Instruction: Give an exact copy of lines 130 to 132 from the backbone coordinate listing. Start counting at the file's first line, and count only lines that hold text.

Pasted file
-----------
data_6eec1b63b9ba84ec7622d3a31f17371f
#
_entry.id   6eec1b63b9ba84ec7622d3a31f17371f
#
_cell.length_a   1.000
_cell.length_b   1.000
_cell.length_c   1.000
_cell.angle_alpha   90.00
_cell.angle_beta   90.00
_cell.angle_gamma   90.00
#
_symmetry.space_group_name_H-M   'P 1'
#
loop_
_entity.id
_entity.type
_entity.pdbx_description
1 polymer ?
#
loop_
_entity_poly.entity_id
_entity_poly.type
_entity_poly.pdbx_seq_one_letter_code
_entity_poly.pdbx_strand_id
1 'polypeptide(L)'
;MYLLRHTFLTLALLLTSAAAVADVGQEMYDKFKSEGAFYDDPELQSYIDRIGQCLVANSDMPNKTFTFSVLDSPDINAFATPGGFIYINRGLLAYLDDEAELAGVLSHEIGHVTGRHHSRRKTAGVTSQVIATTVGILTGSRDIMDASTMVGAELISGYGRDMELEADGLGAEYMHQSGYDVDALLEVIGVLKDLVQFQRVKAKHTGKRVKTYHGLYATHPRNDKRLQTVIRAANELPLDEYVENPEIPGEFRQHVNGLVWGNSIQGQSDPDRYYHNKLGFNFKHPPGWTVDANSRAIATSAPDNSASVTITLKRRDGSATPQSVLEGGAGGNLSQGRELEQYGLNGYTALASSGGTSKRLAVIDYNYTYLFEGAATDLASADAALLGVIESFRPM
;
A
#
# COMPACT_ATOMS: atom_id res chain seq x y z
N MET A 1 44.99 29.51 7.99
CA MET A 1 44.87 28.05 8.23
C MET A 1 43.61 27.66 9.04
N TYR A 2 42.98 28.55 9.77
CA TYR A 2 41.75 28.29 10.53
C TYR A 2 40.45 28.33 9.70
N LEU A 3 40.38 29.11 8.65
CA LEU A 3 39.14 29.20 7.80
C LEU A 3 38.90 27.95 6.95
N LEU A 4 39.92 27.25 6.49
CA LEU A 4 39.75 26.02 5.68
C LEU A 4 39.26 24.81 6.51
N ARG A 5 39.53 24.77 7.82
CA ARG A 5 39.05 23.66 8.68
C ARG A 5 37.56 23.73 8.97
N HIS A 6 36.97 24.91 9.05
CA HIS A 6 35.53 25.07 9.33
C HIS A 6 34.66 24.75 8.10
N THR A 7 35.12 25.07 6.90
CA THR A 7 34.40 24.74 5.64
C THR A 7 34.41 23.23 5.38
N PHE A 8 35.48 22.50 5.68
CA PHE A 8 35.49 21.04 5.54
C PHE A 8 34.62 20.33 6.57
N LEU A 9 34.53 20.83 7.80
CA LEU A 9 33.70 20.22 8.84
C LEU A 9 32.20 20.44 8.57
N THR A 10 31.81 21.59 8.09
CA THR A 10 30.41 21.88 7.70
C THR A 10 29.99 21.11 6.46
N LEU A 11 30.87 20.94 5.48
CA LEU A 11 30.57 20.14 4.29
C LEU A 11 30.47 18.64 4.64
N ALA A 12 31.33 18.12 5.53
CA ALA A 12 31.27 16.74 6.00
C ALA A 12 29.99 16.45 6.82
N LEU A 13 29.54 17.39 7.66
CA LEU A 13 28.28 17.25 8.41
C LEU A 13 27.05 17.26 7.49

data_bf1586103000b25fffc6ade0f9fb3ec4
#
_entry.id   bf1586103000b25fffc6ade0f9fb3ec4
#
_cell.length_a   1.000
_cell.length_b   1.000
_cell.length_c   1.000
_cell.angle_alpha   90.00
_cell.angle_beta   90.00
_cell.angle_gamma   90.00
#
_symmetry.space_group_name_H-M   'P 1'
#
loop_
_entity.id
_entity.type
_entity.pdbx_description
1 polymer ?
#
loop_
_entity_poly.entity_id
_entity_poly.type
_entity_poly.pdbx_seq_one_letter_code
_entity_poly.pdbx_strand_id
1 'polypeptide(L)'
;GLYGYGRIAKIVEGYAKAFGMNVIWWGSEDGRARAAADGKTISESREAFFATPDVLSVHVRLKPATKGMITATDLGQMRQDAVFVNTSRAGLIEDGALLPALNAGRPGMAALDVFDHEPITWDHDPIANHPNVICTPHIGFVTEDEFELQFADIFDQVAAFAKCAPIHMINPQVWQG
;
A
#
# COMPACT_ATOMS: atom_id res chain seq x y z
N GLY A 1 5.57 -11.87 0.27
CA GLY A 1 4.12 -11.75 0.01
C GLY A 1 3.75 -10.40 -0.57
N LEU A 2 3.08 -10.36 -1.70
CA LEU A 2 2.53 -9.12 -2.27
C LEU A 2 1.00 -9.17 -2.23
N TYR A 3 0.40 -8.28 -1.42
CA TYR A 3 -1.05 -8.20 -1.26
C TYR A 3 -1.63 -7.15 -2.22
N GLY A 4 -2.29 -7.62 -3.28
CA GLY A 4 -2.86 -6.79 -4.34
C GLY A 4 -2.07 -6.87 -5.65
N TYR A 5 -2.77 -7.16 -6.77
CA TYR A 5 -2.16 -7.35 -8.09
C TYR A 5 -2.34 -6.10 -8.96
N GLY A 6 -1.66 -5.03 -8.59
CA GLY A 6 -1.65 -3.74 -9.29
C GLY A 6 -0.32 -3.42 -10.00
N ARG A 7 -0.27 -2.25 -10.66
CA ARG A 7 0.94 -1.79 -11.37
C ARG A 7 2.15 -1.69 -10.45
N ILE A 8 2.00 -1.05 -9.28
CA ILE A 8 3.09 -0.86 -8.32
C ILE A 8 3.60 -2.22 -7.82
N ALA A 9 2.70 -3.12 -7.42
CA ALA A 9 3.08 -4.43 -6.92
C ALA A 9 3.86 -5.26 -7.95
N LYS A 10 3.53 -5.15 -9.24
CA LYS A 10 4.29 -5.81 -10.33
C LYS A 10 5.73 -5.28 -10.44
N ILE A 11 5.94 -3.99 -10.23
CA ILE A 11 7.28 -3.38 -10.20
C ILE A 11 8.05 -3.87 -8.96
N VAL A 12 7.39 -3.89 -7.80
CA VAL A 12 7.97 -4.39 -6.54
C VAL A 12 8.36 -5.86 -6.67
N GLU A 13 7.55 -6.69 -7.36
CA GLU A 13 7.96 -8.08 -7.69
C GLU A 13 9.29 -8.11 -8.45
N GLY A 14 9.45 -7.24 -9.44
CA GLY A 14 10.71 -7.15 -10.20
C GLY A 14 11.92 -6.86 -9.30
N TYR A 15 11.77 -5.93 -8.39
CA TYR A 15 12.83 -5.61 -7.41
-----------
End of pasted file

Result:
N ILE A 11 5.94 -3.99 -10.23
CA ILE A 11 7.28 -3.38 -10.20
C ILE A 11 8.05 -3.87 -8.96